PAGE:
Yup, DM’s way is the natural way. Some data says, “we showed X, so therefore we have hypothesis Y.” Some data says, “looky, we can do this kind of experiment.” Some data says, “we think this experiment will turn out like we say it will because we already did part of the experiment.” Only the first kind belongs with Background. The other two go where you propose the actual experiment. If you put the latter two kinds up front, the reviewer might forget all about them by the time she gets to the experimental section.

    This is particularly true nowadays, when the safest bet is to make sure every single experiment has some preliminary data. I’m a collaborator on a grant with something approaching 20 preliminary data figures. If all the data were in one section, reading the grant would be like reading a fucking Nature paper where all the data is in supplemental.


  15. Eli Rabett Says:

    Spread it out, but spare a few words at the end to bring it all together as in “we have preliminary data which shows that (Fig 2) and (Fig 3)” etc. Now all we need is for you assholes to fund this proposal (so we can accomplish the earth shattering thing) that this leads to.


  16. I put the preliminary data that tells the reviewer why she should givafuk in the Significance section, and then the preliminary data that tells the reviewer that we can do what the fucke we say we’re gonna do in the Research Design section.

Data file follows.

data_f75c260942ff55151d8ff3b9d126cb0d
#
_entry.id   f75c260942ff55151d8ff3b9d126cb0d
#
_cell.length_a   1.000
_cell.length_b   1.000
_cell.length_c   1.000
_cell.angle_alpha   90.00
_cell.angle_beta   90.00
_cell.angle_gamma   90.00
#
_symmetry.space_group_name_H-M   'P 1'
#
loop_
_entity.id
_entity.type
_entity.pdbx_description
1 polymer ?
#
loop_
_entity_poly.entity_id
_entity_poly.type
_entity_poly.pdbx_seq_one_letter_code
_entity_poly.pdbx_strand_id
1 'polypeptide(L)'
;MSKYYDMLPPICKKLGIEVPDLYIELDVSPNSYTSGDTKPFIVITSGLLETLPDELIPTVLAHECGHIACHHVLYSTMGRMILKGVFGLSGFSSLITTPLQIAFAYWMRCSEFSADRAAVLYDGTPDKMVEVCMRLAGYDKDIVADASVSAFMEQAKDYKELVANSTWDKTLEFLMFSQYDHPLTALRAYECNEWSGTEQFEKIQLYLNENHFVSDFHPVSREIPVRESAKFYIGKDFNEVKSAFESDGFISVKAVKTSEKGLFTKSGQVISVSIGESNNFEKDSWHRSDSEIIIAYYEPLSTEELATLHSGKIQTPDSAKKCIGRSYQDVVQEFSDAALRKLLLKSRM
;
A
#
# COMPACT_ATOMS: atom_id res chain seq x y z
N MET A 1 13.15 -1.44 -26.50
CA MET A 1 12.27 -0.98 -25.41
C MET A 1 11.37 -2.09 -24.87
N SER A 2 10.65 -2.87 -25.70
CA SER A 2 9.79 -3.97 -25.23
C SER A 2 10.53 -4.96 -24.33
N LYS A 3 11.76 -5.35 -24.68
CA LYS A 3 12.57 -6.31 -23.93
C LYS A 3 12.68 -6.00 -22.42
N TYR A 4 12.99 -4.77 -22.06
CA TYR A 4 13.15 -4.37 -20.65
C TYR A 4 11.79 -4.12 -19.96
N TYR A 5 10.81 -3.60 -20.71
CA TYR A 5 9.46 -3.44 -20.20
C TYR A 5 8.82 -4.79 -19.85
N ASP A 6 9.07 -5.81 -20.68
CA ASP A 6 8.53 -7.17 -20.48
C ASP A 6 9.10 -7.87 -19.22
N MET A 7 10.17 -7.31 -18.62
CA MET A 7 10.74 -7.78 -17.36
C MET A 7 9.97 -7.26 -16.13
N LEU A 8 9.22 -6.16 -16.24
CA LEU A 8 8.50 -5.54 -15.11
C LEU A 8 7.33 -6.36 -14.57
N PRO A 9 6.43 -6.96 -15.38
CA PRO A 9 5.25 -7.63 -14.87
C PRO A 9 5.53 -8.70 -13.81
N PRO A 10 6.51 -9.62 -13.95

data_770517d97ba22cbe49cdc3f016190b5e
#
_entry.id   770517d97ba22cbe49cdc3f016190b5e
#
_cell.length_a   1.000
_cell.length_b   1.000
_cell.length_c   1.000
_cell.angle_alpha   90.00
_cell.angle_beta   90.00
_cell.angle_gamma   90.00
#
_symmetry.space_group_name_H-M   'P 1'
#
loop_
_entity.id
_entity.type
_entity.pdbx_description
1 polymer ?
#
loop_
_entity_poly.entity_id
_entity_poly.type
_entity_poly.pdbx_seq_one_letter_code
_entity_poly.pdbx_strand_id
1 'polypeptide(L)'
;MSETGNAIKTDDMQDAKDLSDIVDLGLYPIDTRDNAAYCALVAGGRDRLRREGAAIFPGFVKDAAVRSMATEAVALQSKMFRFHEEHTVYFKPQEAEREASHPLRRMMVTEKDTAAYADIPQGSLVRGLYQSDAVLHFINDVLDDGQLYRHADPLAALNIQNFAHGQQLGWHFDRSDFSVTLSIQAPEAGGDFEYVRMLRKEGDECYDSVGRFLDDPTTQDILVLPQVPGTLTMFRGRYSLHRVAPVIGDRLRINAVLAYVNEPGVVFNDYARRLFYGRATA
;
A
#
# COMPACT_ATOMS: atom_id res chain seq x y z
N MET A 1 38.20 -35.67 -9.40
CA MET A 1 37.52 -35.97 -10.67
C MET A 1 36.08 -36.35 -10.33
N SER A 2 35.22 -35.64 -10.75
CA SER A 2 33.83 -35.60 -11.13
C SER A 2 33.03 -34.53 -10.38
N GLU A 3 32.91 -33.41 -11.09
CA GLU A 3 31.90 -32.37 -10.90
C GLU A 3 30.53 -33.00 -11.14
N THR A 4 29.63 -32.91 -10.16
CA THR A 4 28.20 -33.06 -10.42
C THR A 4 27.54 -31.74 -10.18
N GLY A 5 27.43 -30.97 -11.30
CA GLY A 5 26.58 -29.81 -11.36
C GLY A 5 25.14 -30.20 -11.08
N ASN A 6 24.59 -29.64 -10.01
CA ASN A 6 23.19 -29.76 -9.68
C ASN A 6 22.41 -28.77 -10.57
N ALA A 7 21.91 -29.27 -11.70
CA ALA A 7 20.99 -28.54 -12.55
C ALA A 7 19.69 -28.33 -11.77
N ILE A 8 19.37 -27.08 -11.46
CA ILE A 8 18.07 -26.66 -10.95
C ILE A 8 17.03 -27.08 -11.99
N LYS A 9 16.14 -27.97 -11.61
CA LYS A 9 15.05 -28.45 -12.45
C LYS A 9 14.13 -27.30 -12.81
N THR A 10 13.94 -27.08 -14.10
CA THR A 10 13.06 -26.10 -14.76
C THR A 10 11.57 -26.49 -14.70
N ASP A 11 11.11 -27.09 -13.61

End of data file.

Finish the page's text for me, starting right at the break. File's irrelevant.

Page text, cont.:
17. AcademicLurker Says:

    Preliminary data…doesn’t that go in the biosketch?


  18. Imager Says:

    Depends., I used to do it all lumped between innovation and Approach, lately I put one in where I have the data just in front if each 3 aims and another whee it is still lumped. Difference between the grants? One (lumped) is one story, where the data flow into a nice story showing that yes, we can do that stuff (from mice to women) and the aims reflect that. The other one has 3 aims that are all different (but under one big title), so here it made mor sense to show the preliminary data which each aim as all different topics of some sort (but same overall approach/new method). Time will tell, probably both won’t be discussed so it doesn’t make a difference.
    If the reviewer likes the story making him it more likable helps, if he doesn’t, nothing helps.


  19. Imager Says:

    sorry for all the typos, trying to get another grant out…


  20. physioprof Says:

    Preliminary data…doesn’t that go in the biosketch?

    Upcoming new rule is no figures allowed in biosketch. Presumably for this reason.


  21. JustAGrad Says:

    Wait, didn’t the biosketch just change to focus on applicants’ impact on science? Why no figures? For us imaging folks, that would have been useful.


  22. Dusanbe Says:

    Surely you can describe your contribution using only words, no? Even non-imaging folks have pretty pictures to show, but I don’t see how even the most stunning image can accurately convey one’s impact on imaging technology.